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Understanding Obesity

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What is Obesity?

Obesity affects nearly two-thirds of people in this country, and it’s rising at alarming rates, especially among children. People living with obesity are at risk for serious health conditions, including high blood pressure, type 2 diabetes, heart disease, arthritis, sleep problems and overall lower quality of life.

Causes of Obesity

Many factors can cause obesity, including:

  • Having an inactive lifestyle.
  • Diets that are unhealthy in both quality and quantity. Sometimes, people don't have access to healthier foods, like fresh fruits and vegetables, or the ability to pay for them.
  • Genetics and family history. If one or both of your parents are overweight or obese, you have a greater chance of being that way.
  • Work schedules and time spent commuting, along with children's or other family members' schedules, can make it hard to find time to exercise regularly.
  • Modern technology and conveniences that limit physical demands on us at home or at work.
  • Lack of neighborhood sidewalks, walking trails or safe areas for exercise or recreation.
  • Aging can cause weight gain if people don’t reduce calories and remain active. For women, menopause also can be a culprit.
  • Hormone-related conditions, such as underactive thyroid and Cushing's syndrome.
  • Some medications like steroids, antidepressants and seizure medicines can cause weight gain.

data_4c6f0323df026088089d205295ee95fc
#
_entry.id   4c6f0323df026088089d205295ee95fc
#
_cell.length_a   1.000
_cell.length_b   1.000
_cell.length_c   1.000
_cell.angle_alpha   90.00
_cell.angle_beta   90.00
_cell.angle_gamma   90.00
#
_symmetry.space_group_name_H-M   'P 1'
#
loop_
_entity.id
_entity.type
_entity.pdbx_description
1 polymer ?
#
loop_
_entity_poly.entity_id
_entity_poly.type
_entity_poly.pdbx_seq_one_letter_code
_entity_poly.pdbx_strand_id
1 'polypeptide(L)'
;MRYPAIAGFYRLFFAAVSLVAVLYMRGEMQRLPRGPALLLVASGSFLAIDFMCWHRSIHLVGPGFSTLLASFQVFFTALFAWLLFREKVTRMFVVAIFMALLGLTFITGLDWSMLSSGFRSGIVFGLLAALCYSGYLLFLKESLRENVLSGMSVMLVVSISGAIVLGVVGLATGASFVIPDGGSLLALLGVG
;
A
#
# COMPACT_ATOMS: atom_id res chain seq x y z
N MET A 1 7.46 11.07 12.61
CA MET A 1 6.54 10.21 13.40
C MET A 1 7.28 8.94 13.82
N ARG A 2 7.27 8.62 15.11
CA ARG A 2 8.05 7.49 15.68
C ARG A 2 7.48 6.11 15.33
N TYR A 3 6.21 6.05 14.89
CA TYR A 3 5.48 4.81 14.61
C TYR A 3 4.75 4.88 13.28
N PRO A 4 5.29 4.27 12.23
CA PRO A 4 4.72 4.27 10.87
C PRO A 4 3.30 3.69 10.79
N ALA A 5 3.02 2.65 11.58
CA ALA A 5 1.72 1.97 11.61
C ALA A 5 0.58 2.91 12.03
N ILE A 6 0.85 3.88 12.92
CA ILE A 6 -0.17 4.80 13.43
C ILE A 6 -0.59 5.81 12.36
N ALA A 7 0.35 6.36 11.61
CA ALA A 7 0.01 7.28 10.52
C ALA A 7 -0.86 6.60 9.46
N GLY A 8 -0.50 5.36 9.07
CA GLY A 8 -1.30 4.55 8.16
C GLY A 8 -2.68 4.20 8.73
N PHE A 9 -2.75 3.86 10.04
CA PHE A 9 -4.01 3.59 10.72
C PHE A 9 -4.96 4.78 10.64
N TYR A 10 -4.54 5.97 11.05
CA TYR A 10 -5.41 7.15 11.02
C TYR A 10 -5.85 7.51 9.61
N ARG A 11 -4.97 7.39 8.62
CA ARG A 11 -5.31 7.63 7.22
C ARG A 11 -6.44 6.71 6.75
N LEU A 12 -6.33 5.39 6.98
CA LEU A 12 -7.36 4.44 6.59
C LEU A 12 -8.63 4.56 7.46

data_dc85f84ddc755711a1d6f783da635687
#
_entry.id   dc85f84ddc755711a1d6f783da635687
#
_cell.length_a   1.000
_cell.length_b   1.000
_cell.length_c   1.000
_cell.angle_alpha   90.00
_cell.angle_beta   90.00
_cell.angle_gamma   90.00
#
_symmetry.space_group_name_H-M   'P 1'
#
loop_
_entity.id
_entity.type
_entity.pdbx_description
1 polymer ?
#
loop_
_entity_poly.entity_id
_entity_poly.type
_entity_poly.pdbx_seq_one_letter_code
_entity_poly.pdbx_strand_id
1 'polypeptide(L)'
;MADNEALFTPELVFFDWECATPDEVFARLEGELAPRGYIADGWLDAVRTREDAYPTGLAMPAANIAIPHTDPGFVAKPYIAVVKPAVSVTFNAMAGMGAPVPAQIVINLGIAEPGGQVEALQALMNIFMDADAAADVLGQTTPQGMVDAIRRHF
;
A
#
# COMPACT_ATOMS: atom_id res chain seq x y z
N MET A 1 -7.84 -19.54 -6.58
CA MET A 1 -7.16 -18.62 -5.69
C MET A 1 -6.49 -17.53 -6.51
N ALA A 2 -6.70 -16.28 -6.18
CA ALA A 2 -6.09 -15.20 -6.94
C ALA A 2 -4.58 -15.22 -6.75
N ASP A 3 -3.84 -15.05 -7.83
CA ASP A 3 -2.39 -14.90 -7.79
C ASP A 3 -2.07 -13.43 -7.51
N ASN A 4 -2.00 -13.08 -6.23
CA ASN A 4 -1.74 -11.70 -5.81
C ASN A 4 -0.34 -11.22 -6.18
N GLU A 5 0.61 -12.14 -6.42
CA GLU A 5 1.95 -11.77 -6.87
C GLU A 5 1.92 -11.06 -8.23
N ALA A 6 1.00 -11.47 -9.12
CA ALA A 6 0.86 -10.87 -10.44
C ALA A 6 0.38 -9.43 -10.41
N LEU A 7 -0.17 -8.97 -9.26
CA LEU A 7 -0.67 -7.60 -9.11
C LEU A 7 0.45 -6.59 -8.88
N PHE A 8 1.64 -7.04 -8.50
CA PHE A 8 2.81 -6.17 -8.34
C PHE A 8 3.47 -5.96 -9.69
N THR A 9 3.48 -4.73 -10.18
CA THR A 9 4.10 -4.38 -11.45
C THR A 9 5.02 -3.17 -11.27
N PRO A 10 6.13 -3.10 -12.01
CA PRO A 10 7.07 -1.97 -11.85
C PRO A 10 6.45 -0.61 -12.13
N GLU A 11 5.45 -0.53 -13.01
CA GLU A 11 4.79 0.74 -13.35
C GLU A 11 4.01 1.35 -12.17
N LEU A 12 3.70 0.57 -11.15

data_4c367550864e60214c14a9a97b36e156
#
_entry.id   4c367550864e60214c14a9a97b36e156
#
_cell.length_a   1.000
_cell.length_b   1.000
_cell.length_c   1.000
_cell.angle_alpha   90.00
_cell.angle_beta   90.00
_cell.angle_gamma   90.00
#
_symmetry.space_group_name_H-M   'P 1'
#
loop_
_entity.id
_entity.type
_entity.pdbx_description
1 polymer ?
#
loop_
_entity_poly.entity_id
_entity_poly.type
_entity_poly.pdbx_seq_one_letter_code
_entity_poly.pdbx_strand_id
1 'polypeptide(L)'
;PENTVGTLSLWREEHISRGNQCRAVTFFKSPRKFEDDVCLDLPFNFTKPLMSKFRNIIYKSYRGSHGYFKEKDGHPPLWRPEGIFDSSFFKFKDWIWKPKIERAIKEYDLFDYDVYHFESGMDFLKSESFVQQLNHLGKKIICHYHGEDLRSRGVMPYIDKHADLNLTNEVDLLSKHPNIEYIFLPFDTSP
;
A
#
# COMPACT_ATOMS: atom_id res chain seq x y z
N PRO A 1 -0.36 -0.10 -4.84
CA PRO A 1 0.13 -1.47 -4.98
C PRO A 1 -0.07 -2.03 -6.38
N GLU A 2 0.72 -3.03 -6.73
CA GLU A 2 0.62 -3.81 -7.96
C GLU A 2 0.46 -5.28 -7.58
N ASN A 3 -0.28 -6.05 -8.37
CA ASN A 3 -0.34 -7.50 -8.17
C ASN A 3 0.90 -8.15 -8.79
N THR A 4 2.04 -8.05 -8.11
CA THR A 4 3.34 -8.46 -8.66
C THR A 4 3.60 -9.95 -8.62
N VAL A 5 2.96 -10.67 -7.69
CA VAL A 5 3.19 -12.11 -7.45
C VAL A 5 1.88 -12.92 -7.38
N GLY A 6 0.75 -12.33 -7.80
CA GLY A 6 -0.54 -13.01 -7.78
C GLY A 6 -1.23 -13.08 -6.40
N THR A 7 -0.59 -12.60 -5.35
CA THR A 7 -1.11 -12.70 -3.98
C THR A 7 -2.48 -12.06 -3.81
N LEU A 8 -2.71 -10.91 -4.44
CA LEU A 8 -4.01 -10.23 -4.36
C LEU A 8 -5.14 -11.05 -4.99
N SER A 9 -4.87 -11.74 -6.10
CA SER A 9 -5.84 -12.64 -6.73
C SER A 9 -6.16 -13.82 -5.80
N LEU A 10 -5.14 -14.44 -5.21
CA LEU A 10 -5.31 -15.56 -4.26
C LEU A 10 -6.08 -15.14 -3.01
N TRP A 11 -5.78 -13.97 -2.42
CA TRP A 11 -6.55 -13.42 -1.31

• Stress, anger, boredom and other emotional reactions can sometimes cause people to eat more, and lead to obesity.

About Morbid Obesity

Morbid obesity is even more serious than simply being overweight. Morbid obesity is a body mass index (BMI) of 40 or more, or 35 or more in those with a medical condition associated with obesity (like high blood pressure, sleep apnea and diabetes).

Morbid obesity interferes with basic functions such as breathing or walking. People who are morbidly obese have shorter life expectancies (both men and women living with morbid obesity have 50-100 percent higher mortality rates than those with a healthy weight), serious health consequences such as type 2 diabetes and heart disease, and an overall lower quality of life. Often, this disease makes it difficult, if not impossible, for people to work or socialize easily.

The causes of morbid obesity are multiple and complex. Despite conventional wisdom, it is not simply a result of overeating. Research has shown that often the underlying causes of morbid obesity are genetic, environmental and social.

Co-Morbid Conditions of Obesity

A co-morbid condition is either the presence of one or more disorder or disease in addition to a primary disorder or disease, or the presence of a disorder or disease that is caused by or otherwise related to another condition in the same patient.

Compared to women of healthy weight, women who are morbidly obese have a:

  • 400 percent higher risk of occurrence for type 2 diabetes
  • 210 percent higher risk for high blood pressure
  • 300 percent higher risk for coronary heart disease
  • 137 percent higher risk for stroke
  • 200 percent higher risk for both esophageal cancer and uterine cancer
  • 84 percent higher risk for kidney cancer
  • 50 percent higher risk for breast cancer

The statistics are similar for men. Compared to men of healthy weight, men who are morbidly obese have a:

  • 400 percent higher risk of occurrence for type 2 diabetes
  • 190 percent higher risk for high blood pressure
  • 300 percent higher risk for coronary heart disease
  • 200 percent higher risk for esophageal cancer
  • 84 percent higher risk for kidney cancer